A Dance to the Music of Time

by Anthony Powell

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Critical Evaluation

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Anthony Powell’s A Dance to the Music of Time is a roman-fleuve, a long sequence of novels that together make up a single unified work. Other examples of the roman-fleuve in English fiction include C. P. Snow’s eleven-volume Strangers and Brothers (1940-1970) and Henry Williamson’s fifteen-volume A Chronicle of Ancient Sunlight (1951-1969). In French, examples of the roman-fleuve include Romain Rolland’s Jean Christophe (1904-1912, 10 vols.), Jules Romains’s Men of Good Will (1932-1946, 27 vols.), Roger Martin du Gard’s Les Thibaults (1922-1940, 8 vols.), and Marcel Proust’s Remembrance of Things Past (1913-1927, 7 vols.), to which Jenkins sometimes refers in his narration. Powell’s sequence also is reminiscent of the work of nineteenth century novelists such as Leo Tolstoy (1828-1910), whose books, though much longer, have huge casts of characters.

Powell’s work, in its Englishness, is like that of Charles Dickens (1812-1870) as well, as it teems with delightful native eccentrics. Perhaps Powell would not have welcomed this comparison, however, because the novelist Nicholas Jenkins, Powell’s alter ego, on more than one occasion, voices his lack of admiration for the Victorian novelists.

The length of the roman-fleuve allows the novelist to develop characters over time, to convey something of the density and complexity of life itself. Powell memorably achieves these effects; at the same time, he is virtually unique among practitioners of the roman-fleuve in that his viewpoint is essentially comic. His narrative is not stylized or experimental in form, nor is it naturalistic, wherein the narrator purports to allow the characters and events to speak solely for themselves. In these novels, everything related is filtered through the intelligence and the temperament of the narrator, Jenkins. He has a ready eye for life’s ironies and absurdities. Thus, a sequence of novels featuring broken marriages, mental breakdowns, failures in business, the military, and the arts; deaths in battle, and suicides—because of the perspective and personality of the narrator—can be read as comedy.

A Dance to the Music of Time draws its title from a painting by Nicolas Poussin. At the beginning of the novel, Jenkins watches some workers gathered around a fire and is reminded of Poussin’s painting, the one in which the seasons, hand in hand and facing outward, tread in rhythm to the notes of the lyre that the winged and naked greybeard plays. The image of time brings thoughts of mortality, of human beings, facing outward like the seasons, moving hand in hand in intricate measure and stepping slowly, methodically, sometimes a trifle awkwardly, in evolutions that take recognizable shape. This image of “the music of time,” to the tune of which “partners disappear only to reappear again, once more giving pattern to the spectacle,” governs the entire sequence. This structure, therefore, supports the many apparently coincidental appearances and reappearances of characters (again, as in Dickens). Perhaps these coincidental encounters are made more plausible because of the relative closeness of the upper middle-class, aristocratic, and artistic circles within which Jenkins moves.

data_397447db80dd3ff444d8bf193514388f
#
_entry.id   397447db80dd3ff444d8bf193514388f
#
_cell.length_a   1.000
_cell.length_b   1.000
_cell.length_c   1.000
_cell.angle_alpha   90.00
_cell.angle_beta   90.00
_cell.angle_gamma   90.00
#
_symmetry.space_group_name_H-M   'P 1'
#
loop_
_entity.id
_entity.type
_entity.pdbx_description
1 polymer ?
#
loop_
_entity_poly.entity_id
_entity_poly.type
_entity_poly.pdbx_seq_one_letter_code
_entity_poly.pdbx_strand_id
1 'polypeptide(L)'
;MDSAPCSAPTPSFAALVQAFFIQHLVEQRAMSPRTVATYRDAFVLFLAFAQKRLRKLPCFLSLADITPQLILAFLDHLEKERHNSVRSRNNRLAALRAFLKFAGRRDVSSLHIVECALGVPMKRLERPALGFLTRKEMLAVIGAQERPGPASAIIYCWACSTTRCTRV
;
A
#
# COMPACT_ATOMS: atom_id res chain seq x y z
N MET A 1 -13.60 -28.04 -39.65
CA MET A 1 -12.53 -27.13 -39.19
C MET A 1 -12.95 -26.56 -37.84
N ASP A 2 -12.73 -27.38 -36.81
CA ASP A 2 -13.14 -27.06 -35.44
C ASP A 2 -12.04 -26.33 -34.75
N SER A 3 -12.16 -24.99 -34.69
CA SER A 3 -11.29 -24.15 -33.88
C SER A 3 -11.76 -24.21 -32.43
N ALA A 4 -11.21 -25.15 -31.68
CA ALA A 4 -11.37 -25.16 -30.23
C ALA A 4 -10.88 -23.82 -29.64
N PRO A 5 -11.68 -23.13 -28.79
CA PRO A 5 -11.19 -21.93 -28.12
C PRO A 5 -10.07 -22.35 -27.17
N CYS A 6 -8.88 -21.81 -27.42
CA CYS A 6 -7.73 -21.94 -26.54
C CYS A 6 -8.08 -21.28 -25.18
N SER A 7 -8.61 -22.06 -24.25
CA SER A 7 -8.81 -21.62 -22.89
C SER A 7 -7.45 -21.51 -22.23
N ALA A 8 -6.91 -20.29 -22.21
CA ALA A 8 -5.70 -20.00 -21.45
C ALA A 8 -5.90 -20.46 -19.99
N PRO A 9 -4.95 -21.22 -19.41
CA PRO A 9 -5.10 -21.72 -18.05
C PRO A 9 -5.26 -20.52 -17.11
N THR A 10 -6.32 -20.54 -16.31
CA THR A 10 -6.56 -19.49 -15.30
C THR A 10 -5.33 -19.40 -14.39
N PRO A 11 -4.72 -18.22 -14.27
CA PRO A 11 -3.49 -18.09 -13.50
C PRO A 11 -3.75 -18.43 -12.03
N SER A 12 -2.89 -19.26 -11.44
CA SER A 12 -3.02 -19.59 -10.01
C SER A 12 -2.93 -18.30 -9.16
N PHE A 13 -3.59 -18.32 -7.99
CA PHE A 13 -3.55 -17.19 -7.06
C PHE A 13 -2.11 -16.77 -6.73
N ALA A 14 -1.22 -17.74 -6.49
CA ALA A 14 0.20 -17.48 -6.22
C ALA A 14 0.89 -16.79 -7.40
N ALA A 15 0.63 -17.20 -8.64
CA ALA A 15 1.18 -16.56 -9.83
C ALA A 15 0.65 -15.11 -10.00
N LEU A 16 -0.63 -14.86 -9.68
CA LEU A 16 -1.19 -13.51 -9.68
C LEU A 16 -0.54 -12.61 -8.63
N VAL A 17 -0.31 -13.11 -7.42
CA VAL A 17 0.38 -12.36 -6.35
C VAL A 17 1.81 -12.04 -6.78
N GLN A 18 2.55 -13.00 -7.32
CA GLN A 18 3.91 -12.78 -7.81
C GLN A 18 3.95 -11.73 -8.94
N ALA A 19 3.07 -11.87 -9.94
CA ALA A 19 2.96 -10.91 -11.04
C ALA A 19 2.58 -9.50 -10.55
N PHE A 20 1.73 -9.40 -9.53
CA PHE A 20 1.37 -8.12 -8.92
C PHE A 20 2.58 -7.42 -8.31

The twelve novels of the cycle are grouped in four subsections, or movements. The first movement, which includes A Question of Upbringing, A Buyer’s Market, and The Acceptance World , traces the progress of Jenkins from youth to experience. Powell’s treatment of this passage is highly unsentimental; for Jenkins, youth is something to be endured and overcome, and the prevailing mood of the opening novels is one of waiting for life to begin in earnest. This mood is not Jenkins’s alone; indeed, throughout the cycle, Jenkins himself is rarely the focus of attention. He is, rather, a participant-observer whose experience enables the reader to meet...

(This entire section contains 4330 words.)

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an extraordinary diversity of characters. Jenkins is all that can be desired in a narrator. He is curious, temperate, and—when not in love—sensible. Because he is a writer, the behavior of characters and the events of their lives often strike within him a literary chord. These observations may provoke analogies—from classical writings, from poetry, even from hymns sung during church services. He is literary but not pedantic.

A Question of Upbringing begins in December, 1921, and although Powell does not always supply exact dates for the action, they usually can be reconstructed with reasonable accuracy following the internal chronology of the cycle, and with reference to historical events mentioned in each respective text. The location in this volume is an exclusive English public school. (This is one of the first biographical details linking Jenkins with his creator: Powell attended Eton College from 1919 to 1923.) Among Jenkins’s schoolmates are three characters destined to play an important role in the cycle. Of these, the most important is Kenneth Widmerpool, the only character other than the narrator to figure in all twelve volumes of the sequence. A disagreeable youth and, ultimately, a despicable man, Widmerpool appears at intervals through Jenkins’s life; their relationship embodies the metaphor of the dance, according to which one is bound to one’s “partners” by an inscrutable design. More sympathetic characters are Jenkins’s friends Charles Stringham and Peter Templer. Stringham is appealing yet self-destructive; Templer is smooth, confident, and mature beyond his years.